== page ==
6. Reduce your attack surface. First of all, you need to be aware of the fact that there are 3 main types of attack surfaces. The first one is the physical attack surface which includes organisational assets that a hacker can gain access to if he has physical access to your premises. The second one is the digital attack surface. These are assets that are accessible through the internet and live outside the firewall.  Your corporate servers, operating systems, forgotten website and roque assets like apps that impersonate your company.  The third attack surface is the social engineering attack surface. This surface exploits human psychology and manipulates your staff into divulging sensitive information. To mitigate your risks, you need to conduct an attack surface analysis to determine your threat landscape.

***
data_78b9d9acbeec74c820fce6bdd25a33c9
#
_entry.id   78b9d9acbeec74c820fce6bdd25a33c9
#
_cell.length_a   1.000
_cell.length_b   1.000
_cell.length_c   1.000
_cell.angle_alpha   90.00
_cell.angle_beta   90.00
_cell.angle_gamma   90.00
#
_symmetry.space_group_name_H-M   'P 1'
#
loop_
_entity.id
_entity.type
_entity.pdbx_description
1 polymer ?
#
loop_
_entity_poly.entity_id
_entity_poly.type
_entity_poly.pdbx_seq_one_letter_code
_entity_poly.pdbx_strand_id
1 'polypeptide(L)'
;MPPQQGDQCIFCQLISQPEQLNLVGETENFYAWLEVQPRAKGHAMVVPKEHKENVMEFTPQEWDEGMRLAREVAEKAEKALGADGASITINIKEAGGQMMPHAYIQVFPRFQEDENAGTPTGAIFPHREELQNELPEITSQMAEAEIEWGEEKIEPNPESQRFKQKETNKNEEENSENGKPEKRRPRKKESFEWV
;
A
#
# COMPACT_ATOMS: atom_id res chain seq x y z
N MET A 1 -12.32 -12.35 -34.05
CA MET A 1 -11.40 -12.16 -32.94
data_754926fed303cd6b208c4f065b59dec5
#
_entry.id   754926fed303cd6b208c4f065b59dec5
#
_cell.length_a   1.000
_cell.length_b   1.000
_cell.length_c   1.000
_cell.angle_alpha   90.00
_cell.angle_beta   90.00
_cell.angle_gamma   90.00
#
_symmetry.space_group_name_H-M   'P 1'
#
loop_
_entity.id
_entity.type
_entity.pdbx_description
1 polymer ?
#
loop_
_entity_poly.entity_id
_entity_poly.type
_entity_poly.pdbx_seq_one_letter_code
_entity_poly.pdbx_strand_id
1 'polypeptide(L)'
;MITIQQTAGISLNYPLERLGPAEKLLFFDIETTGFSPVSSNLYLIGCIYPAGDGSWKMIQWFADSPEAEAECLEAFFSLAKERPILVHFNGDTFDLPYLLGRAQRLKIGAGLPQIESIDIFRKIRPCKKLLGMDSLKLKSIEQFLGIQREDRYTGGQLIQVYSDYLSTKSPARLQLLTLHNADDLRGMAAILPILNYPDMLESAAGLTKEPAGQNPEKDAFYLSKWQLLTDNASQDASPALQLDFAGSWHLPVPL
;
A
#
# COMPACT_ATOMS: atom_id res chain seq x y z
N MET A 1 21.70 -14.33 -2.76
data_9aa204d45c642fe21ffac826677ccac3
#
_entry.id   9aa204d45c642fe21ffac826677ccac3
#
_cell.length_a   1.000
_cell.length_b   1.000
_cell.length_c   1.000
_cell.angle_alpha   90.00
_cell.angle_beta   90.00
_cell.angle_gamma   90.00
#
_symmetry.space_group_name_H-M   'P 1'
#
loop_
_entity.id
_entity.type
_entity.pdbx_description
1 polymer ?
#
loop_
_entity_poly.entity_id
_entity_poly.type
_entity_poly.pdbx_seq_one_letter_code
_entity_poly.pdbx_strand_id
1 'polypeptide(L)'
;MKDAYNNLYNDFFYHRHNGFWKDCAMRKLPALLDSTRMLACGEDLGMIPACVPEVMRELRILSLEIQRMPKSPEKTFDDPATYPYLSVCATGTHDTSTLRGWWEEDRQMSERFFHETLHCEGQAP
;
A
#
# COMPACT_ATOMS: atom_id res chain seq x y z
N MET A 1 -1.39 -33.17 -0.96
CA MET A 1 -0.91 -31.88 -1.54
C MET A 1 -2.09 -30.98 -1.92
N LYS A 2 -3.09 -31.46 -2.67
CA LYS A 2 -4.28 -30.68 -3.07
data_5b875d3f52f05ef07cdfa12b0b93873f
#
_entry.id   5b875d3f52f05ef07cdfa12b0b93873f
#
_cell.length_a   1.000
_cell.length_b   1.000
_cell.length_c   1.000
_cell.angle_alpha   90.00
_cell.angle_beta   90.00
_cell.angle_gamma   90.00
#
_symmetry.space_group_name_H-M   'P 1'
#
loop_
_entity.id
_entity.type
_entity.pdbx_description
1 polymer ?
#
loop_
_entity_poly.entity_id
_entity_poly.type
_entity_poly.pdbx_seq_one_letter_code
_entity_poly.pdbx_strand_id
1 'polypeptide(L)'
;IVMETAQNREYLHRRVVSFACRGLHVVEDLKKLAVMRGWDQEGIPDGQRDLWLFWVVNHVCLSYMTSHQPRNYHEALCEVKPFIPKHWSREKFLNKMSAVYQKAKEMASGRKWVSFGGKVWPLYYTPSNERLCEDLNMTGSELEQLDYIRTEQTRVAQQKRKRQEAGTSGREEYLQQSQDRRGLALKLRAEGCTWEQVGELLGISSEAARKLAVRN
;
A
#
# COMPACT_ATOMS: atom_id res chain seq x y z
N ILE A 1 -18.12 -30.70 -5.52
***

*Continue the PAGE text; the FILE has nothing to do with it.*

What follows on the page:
7. Pay close attention to physical security. It’s not enough that you make risk assessments and security policies for digital assets. Imagine if someone broke into your premises and stole your data. Perform thorough risk assessments.

8.  Put a Killswitch in place. Most cyber criminals don’t bother to cover their tracks, so have your IT department analyse all your security logs frequently and audit cyber security framework audits to ensure everything is always running smoothly. But, what does Killswitch have to do with your security? A killswitch is a form of protection where your IT security team shuts down all systems immediately when a threat is noticed until the issue is resolved.  This is to prevent large-scale attacks from succeeding.